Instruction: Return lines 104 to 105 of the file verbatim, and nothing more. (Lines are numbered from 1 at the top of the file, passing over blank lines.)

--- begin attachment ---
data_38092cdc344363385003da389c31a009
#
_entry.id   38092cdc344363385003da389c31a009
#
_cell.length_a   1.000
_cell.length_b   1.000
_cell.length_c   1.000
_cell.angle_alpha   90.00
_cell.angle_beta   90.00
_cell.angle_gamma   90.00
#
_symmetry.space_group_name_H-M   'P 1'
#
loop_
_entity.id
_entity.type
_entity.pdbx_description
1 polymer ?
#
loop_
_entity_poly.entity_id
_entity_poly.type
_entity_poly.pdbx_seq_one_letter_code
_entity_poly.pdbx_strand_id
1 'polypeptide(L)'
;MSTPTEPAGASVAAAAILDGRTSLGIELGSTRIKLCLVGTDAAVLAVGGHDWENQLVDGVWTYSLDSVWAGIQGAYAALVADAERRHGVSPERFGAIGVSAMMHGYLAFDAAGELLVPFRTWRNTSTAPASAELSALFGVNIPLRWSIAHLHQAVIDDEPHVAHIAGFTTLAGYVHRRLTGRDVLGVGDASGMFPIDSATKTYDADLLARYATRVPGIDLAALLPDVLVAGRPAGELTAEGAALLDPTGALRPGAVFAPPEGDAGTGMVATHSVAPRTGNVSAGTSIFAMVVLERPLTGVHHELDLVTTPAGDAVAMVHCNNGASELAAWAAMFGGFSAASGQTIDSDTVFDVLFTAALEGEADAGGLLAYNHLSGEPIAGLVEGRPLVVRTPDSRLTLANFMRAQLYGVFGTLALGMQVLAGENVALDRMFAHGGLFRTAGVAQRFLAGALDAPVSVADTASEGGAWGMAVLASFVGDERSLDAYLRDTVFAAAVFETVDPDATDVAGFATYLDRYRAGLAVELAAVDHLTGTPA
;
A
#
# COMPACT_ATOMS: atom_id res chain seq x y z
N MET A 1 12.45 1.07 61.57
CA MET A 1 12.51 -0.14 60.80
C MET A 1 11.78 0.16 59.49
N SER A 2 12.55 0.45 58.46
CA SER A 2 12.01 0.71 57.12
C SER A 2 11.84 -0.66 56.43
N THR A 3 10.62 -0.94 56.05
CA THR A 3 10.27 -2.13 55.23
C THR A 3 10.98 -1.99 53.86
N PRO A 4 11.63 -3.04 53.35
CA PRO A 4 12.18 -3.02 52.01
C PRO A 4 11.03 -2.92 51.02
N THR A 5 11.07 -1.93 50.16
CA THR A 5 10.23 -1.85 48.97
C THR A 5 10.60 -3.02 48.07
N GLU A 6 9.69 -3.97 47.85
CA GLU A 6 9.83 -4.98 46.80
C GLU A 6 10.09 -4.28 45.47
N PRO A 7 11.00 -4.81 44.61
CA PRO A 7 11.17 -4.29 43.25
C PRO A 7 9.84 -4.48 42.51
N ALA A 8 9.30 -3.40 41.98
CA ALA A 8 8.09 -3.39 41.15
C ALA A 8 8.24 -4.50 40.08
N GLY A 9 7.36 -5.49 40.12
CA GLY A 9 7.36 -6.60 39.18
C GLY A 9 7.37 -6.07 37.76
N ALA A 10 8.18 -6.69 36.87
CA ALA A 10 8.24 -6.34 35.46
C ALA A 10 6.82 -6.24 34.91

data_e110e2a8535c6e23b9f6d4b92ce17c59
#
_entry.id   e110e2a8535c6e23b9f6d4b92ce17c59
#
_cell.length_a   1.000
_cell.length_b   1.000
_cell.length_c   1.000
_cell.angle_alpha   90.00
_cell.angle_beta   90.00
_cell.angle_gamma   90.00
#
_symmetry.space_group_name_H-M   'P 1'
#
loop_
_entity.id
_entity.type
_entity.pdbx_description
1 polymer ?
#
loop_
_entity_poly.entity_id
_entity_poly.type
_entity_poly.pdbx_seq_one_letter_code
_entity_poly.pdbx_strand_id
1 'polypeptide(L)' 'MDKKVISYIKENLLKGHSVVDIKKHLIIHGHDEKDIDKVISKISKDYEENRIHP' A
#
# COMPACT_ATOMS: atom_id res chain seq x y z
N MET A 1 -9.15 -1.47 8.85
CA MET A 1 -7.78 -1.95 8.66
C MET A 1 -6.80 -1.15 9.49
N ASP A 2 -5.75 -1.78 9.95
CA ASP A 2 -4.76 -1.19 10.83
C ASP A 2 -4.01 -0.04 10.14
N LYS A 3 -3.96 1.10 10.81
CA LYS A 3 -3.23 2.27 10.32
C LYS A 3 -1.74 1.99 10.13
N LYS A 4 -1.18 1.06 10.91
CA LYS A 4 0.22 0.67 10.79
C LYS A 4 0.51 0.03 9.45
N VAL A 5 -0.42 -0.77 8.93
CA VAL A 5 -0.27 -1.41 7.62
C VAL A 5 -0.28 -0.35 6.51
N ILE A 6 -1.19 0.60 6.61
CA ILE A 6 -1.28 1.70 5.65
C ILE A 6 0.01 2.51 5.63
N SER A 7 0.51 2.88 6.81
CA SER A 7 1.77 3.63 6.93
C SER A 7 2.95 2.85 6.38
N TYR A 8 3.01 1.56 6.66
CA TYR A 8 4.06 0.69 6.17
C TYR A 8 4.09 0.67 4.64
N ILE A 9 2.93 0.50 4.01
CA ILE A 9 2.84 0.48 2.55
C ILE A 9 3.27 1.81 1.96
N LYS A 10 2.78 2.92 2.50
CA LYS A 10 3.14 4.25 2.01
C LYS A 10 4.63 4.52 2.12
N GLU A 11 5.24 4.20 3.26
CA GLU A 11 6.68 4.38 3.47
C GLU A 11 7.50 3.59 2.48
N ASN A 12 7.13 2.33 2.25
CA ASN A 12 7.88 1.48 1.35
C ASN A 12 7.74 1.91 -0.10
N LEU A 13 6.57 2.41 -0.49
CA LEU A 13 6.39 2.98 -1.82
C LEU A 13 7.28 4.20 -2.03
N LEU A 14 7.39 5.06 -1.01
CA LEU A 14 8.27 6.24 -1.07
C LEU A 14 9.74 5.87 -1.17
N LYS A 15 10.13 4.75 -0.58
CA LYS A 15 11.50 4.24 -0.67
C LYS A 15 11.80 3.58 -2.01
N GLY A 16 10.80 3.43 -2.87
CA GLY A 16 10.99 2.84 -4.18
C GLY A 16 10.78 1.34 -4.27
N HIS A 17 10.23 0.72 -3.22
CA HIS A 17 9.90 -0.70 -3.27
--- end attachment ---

CA ILE A 6 -1.28 1.70 5.65
C ILE A 6 0.01 2.51 5.63